One of my best-received programs covers a great group of plants I love, with my stories about each of them, and my garden ideas for their use and culture. The program changes every year as I shift my personal focus and slide collection to reflect more and more of 'my favorite plants.'
Herewith, one of the first of these talks:
This is not a talk about how to grow plants, ‘tho there will be some growing tips about the plants along the way.
This is not a talk about trendy perennials, ‘tho there will be some perennial plants in the group.
This is not a talk about design, but I reserve the right to comment on using these plants in the landscape and I guess that involves design.
This is a talk about my favorite plants...I want you to hear my stories about how my life is tied up with these plants. My fondest hope is that after you leave here, you’ll tell stories to someone else about your favorite plants, because I truly believe that’s every bit as important to the future of gardening as knowing when to prune or how to divide a daylily.
So, sit back, relax, you don’t need to take any notes. You’ll be surprised how much the stories bring the facts right to your brain and anyway, you probably know most of them. That’s why I’ve brought so few slides. This is a celebration of the people and stories connected with that most entertaining of pursuits, growing plants.
By the way, these plants have an order all their own, and it’s based on how the stories lead one to the next. There is no seasonal order, they’re not in plant groups, and I haven’t ranked them by popularity, even my own.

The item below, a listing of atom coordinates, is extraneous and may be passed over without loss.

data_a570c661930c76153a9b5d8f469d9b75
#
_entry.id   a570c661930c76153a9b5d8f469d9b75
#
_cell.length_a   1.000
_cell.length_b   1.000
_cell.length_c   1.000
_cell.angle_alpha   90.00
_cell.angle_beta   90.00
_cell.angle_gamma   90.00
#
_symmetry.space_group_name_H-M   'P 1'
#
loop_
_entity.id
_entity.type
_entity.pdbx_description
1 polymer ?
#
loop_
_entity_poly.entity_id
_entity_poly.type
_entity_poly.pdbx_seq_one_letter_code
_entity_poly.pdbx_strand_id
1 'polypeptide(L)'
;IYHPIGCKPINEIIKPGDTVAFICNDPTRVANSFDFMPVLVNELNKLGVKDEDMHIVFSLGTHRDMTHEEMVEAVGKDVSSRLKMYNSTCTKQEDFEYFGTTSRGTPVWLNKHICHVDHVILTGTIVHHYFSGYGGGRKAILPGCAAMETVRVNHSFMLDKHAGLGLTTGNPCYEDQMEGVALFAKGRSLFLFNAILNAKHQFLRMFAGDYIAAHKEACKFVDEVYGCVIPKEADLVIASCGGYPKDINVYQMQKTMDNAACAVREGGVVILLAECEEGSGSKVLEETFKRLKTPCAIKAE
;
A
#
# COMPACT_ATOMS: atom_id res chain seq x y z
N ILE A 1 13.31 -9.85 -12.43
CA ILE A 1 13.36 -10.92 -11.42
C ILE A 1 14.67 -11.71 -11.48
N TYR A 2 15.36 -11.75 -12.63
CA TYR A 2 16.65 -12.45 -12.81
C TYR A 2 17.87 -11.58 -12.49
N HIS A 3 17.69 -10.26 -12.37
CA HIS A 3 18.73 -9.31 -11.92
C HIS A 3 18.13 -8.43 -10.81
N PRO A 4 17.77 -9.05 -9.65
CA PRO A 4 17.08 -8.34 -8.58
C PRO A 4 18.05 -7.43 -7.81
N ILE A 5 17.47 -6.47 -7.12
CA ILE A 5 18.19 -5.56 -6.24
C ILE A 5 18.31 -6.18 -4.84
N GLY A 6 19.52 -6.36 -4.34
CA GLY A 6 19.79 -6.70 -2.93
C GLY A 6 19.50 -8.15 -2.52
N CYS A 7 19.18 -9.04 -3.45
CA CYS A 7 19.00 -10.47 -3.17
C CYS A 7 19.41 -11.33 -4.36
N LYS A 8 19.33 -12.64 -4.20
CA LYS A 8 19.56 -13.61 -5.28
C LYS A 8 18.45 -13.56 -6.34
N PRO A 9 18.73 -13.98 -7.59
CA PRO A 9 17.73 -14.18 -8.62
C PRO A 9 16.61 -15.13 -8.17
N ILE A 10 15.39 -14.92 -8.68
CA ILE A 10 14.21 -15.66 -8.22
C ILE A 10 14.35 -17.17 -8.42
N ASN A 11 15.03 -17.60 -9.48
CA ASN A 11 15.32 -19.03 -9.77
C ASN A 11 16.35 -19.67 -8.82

Fuchsia taught me a lesson and I love her for it. Twenty years ago my ex-husband and I lived in the San Francisco Bay area. Next to gardening, we loved baseball as much as most anything and saw lots of games at the two area stadiums... the a’s in oakland and the giants in the city. A few years ago, those san francisco giants played the oakland a’s in the world series. Lou and I sat watching, dreaming of our return to the area of great mediterranean climate, baseball, rhododendrons, dungeness crabs, and fuchsia...we had hedges of them there. At that moment, the tv screen went dark as the big one, the earthquake hit. We took it as a sign from god to stay south. The grass isn’t always greener, as it turns out.
Another great lesson came to me from Copper Iris. The mother of LA irises, these beauties graced the ditches of the old family place in south louisiana. We lived and attempted to farm there for several years and i often thought, somebody ought to be breeding these...shoulda coulda woulda...i shoulda gone back and gotten my phd, coulda at the time, woulda if i hadn’t had so much else to do...the farm and the family mostly. Now the well-bred louisianas have stolen the show from their old mom. And I try not to put things off that seem worth doing.
That same family place gave me nature’s greatest gift...exhileration at the glory of the natural world. I walked the place when we first moved there, collected wild plants and brought them back to identify and press. As the fall finally gave way to winter, i missed my walks for a week or so when heavy rains came in. I took off one gray day, went down the path by the field, started over to the allee, took one look and gasped: a possom haw in all its glory. Tiny red fruit, like mayhaws almost, covered twigs and branches darker gray than the day. I felt my spirits lift, and the image has brightened many a dark day since.